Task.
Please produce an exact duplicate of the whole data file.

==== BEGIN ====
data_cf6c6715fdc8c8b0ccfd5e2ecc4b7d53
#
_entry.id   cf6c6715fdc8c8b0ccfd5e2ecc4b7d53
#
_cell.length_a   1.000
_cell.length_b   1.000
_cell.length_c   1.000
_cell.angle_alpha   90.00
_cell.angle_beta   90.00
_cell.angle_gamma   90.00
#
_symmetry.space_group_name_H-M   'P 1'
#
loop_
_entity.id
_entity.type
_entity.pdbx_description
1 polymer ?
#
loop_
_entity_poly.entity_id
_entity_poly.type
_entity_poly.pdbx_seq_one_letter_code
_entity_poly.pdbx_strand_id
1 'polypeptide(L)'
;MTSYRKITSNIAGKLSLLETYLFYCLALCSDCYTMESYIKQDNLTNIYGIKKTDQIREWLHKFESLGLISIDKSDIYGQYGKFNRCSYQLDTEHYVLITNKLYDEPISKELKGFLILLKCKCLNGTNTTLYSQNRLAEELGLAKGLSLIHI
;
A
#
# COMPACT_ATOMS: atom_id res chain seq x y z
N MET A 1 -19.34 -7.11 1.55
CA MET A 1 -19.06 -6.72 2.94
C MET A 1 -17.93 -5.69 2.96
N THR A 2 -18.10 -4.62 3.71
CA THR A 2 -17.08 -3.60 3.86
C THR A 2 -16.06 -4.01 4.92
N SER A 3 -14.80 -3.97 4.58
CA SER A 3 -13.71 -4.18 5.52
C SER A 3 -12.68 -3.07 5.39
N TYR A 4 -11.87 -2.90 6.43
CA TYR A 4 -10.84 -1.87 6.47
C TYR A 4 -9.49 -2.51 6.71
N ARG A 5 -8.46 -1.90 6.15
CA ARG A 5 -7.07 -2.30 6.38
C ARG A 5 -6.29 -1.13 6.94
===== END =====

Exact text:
data_cf6c6715fdc8c8b0ccfd5e2ecc4b7d53
#
_entry.id   cf6c6715fdc8c8b0ccfd5e2ecc4b7d53
#
_cell.length_a   1.000
_cell.length_b   1.000
_cell.length_c   1.000
_cell.angle_alpha   90.00
_cell.angle_beta   90.00
_cell.angle_gamma   90.00
#
_symmetry.space_group_name_H-M   'P 1'
#
loop_
_entity.id
_entity.type
_entity.pdbx_description
1 polymer ?
#
loop_
_entity_poly.entity_id
_entity_poly.type
_entity_poly.pdbx_seq_one_letter_code
_entity_poly.pdbx_strand_id
1 'polypeptide(L)'
;MTSYRKITSNIAGKLSLLETYLFYCLALCSDCYTMESYIKQDNLTNIYGIKKTDQIREWLHKFESLGLISIDKSDIYGQYGKFNRCSYQLDTEHYVLITNKLYDEPISKELKGFLILLKCKCLNGTNTTLYSQNRLAEELGLAKGLSLIHI
;
A
#
# COMPACT_ATOMS: atom_id res chain seq x y z
N MET A 1 -19.34 -7.11 1.55
CA MET A 1 -19.06 -6.72 2.94
C MET A 1 -17.93 -5.69 2.96
N THR A 2 -18.10 -4.62 3.71
CA THR A 2 -17.08 -3.60 3.86
C THR A 2 -16.06 -4.01 4.92
N SER A 3 -14.80 -3.97 4.58
CA SER A 3 -13.71 -4.18 5.52
C SER A 3 -12.68 -3.07 5.39
N TYR A 4 -11.87 -2.90 6.43
CA TYR A 4 -10.84 -1.87 6.47
C TYR A 4 -9.49 -2.51 6.71
N ARG A 5 -8.46 -1.90 6.15
CA ARG A 5 -7.07 -2.30 6.38
C ARG A 5 -6.29 -1.13 6.94